Much like many ceramicists of Sunderberg’s generation, there is little written about the artist. For myself, to describe the ceramic vessels of Per B Sunderberg as inefficacious would be inaccurate. Sunderberg’s work in terms of ceramic technique does all the wrong things in the right way, it pushes the boundaries of texture and glaze to new and exciting levels, a sense of play and explorative glazing techniques is clearly apparent. The glaze is infectious, absorbing, transformative and takes over the form, hints of the black body creep through the contrasting white crawling surface, this in turn creates a juxtaposition between the two surfaces with striking effect.Although the object is very much rugged and stark, there is a sense of tactility, malleability, tension between materials and plasticity present in all of the objects shown.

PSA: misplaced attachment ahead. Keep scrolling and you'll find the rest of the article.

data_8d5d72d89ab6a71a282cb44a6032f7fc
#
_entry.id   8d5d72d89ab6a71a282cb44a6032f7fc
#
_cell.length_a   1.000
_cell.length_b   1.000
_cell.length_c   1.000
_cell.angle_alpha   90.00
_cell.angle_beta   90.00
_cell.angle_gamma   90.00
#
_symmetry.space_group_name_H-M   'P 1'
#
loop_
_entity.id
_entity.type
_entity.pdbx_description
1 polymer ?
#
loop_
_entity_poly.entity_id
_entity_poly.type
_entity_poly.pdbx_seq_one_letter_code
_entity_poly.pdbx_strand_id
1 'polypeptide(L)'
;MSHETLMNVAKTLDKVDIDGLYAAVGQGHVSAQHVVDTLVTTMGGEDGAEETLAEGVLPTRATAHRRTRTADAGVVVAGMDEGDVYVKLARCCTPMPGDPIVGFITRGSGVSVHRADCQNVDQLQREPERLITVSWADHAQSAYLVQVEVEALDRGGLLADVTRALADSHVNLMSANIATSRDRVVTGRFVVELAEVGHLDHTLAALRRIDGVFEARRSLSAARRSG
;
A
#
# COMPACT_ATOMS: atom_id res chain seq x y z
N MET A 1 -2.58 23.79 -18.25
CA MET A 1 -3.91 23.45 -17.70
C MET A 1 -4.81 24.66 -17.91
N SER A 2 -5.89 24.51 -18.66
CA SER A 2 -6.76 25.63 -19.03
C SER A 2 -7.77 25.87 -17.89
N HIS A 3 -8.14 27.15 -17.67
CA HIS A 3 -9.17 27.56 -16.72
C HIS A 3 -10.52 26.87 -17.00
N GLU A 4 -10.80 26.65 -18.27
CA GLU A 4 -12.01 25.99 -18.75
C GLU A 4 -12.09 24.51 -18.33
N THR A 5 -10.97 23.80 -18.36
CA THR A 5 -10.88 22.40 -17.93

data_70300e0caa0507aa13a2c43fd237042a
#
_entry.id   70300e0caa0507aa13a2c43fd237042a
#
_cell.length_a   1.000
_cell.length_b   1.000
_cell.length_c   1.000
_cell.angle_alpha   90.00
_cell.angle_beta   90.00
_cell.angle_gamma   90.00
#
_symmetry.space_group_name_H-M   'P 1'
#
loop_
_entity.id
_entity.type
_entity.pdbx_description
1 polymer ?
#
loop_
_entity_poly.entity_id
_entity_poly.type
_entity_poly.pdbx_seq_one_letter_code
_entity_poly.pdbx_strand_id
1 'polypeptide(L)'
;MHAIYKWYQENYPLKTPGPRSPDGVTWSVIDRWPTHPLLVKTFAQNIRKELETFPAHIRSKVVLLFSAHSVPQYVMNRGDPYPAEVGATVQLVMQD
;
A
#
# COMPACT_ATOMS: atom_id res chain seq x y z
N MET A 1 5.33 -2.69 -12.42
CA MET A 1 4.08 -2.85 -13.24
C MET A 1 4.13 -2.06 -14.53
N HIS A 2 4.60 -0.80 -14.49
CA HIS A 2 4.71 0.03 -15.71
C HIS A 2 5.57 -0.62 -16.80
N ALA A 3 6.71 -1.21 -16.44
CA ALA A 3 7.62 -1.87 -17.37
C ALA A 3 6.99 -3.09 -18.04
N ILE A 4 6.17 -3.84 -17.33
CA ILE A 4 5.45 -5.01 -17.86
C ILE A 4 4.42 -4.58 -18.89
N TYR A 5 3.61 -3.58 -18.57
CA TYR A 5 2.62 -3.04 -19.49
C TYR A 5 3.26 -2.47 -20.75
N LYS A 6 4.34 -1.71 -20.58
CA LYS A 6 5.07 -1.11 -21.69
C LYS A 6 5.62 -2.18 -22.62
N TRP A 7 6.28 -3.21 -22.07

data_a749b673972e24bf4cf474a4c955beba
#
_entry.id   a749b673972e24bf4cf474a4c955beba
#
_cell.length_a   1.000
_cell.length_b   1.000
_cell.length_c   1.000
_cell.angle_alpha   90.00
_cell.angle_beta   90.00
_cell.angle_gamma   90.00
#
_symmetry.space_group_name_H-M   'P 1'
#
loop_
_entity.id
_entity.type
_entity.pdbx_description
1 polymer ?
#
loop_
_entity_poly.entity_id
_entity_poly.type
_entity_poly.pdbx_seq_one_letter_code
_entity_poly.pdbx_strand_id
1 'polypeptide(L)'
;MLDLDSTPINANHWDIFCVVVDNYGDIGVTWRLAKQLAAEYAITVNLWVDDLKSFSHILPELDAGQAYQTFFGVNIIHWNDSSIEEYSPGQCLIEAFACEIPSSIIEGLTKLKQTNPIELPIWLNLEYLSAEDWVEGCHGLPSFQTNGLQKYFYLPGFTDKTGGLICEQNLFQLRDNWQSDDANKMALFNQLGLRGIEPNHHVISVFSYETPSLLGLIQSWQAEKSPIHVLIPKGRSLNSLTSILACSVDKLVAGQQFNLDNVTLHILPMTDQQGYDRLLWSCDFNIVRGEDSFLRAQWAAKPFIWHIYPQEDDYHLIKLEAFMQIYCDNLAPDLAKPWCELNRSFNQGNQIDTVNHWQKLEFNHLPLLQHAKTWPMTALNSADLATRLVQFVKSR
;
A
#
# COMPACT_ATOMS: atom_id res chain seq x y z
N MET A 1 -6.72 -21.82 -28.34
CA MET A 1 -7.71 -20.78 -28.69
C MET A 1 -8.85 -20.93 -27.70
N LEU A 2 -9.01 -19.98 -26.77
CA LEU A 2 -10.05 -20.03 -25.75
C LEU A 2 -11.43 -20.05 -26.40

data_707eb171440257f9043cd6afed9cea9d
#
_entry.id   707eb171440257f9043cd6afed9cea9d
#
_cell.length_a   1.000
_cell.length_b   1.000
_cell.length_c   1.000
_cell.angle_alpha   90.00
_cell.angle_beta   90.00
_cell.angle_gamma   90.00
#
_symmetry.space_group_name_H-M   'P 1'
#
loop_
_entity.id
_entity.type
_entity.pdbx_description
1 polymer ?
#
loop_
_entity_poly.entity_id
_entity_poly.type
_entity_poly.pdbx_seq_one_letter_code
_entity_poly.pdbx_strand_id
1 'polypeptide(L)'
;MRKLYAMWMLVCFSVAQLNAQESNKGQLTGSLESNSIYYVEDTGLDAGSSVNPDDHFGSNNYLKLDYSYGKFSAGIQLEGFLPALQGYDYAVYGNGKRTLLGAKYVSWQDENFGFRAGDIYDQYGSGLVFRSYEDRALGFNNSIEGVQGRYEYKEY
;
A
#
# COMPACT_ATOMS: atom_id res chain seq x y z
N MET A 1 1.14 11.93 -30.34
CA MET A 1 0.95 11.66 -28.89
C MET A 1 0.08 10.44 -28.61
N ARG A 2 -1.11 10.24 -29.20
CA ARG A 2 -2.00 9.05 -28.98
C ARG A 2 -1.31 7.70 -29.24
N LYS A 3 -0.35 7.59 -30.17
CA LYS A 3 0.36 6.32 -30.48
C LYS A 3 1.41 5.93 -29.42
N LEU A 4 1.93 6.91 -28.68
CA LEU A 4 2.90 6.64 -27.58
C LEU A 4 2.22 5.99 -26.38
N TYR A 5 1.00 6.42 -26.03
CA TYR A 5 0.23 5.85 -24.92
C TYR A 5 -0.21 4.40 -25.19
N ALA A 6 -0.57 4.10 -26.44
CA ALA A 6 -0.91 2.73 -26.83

The sculptures/vessels invite us to engage with the work on a intimate level, they become objects in which we are able to explore the subjectivity of language in material objects and ceramic inquisition, Imitating materials through glaze, the objects are familiar. The objects look as if they have been formed from the spaces that surround our immediate natural environment. (Featured above) the vessel reminds me of upturned soil or that of a mole hill due to the coarse brown glaze body. Sunderbergs vessels look as though they have been raised from the core of the earth and presented as archeological studies of molten rock. Sunderberg through his objects demonstrates the transformative power glaze can have on clay materials and further our understanding.